Sponsored by the Ethics and Excellence in Journalism Foundation, MTSU, the Scripps Howard Foundation and other donors, the Summit II marks the 20th anniversary of the first Media Ethics Summit Conference co-sponsored by the Times Mirror Foundation and Emerson College in 1987.
More details, including accessible parking for the events, may be found at www.mtsu.edu/~masscomm/ethics/ethics_index.html.

NOTE: Media needing technical accommodations to cover the March 2 open session should contact the Office of News and Public Affairs via e-mail at gfann@mtsu.edu or by calling 615-898-5385 ASAP to ensure accessibility. For color headshots of the principal speakers and organizers, please use the same contact information. Thanks!


CONTACT: Office of News and Public Affairs, 615-898-2919

Rollins Secures Prize for Media Efforts in Multi-State Competition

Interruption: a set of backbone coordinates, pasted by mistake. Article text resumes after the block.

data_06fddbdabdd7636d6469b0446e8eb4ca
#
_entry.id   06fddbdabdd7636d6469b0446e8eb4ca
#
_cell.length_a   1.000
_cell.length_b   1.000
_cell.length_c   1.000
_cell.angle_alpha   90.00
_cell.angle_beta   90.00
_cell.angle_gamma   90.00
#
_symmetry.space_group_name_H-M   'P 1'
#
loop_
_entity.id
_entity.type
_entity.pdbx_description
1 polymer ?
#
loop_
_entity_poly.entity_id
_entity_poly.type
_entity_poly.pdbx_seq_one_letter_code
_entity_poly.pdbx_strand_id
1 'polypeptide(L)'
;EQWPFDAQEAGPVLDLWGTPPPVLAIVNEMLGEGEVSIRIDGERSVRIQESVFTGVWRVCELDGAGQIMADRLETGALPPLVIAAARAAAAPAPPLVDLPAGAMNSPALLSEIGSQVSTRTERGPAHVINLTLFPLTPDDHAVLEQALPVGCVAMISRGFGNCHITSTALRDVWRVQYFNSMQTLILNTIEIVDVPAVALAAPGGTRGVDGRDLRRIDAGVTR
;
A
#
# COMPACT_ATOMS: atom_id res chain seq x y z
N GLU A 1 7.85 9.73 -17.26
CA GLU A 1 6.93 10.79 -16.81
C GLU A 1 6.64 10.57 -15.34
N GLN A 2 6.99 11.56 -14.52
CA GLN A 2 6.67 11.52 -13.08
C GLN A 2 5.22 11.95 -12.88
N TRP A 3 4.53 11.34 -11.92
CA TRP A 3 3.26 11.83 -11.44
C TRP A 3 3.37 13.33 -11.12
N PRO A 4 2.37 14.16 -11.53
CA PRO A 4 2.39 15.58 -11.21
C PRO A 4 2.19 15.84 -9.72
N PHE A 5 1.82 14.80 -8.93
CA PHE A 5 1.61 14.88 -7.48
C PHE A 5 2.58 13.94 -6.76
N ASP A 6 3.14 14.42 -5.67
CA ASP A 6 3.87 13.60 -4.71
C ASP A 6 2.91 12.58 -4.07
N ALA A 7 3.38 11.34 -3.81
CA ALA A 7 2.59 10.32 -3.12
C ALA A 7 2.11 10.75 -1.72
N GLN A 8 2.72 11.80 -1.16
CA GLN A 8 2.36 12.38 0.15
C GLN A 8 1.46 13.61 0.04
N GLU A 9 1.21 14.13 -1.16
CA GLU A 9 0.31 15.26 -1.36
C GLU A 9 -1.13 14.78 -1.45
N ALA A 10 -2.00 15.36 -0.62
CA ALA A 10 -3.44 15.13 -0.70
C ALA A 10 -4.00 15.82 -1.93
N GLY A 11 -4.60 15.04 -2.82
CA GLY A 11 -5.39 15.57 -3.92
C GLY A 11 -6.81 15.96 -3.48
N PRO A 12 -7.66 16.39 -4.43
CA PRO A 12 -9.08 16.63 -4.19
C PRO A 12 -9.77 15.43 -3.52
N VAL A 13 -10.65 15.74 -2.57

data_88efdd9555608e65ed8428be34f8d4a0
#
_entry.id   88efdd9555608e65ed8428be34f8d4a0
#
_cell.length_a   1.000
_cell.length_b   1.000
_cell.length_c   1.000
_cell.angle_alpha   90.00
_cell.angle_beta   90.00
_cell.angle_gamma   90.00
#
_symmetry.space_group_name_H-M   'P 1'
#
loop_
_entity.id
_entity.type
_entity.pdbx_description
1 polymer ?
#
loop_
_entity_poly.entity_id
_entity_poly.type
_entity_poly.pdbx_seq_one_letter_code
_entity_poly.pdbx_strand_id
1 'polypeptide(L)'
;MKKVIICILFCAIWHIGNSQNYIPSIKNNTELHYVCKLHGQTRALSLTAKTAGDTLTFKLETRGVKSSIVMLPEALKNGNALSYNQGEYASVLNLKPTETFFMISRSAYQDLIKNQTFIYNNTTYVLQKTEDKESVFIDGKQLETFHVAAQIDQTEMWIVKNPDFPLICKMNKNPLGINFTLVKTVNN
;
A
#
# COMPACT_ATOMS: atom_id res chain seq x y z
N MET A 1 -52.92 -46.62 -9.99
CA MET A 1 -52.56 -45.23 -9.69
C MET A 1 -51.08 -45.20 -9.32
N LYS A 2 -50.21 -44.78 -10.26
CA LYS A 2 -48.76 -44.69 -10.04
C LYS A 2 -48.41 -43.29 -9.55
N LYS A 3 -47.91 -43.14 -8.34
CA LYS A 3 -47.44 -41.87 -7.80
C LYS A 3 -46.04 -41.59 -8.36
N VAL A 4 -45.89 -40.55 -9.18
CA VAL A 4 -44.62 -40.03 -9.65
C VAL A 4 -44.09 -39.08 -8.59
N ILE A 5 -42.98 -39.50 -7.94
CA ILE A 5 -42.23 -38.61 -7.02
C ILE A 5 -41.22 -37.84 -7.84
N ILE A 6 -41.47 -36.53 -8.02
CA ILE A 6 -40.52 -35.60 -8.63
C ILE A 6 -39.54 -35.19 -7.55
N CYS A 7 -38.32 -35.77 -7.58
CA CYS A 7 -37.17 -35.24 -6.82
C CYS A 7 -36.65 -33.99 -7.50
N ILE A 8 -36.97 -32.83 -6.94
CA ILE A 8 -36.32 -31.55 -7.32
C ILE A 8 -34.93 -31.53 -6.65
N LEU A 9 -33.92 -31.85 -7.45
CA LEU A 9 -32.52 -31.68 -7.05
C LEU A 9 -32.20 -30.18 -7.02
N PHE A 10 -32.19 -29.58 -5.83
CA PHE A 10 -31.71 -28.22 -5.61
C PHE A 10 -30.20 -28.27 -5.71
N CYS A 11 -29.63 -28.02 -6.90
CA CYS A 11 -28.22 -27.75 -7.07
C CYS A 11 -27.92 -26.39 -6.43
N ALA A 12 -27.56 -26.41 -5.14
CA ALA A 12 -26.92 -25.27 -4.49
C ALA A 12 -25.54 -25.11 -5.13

(MURFREESBORO)—Lisa L. Rollins, a member of MTSU’s Office of News and Public Affairs (NPA) staff, garnered an award in the recent CASE District III Advancement Awards, which are sponsored annually by the international office of the Council for the Advancement and Support of Education (CASE).
Rollins, director of special media projects, was one of five entrants chosen to receive an “Award of Special Merit” in the Media Relations Projects category for her entry titled “The Alvin York Project 2006.”
Rollins’ entry competed against entries from throughout District III of CASE, whose membership is composed of Alabama, Virginia, Florida, Georgia, Kentucky, North Carolina, South Carolina, Mississippi and Tennessee. With more than 540 institutional members and nearly 4,500 professional members, District III is the second largest among the eight CASE districts, including its European offices.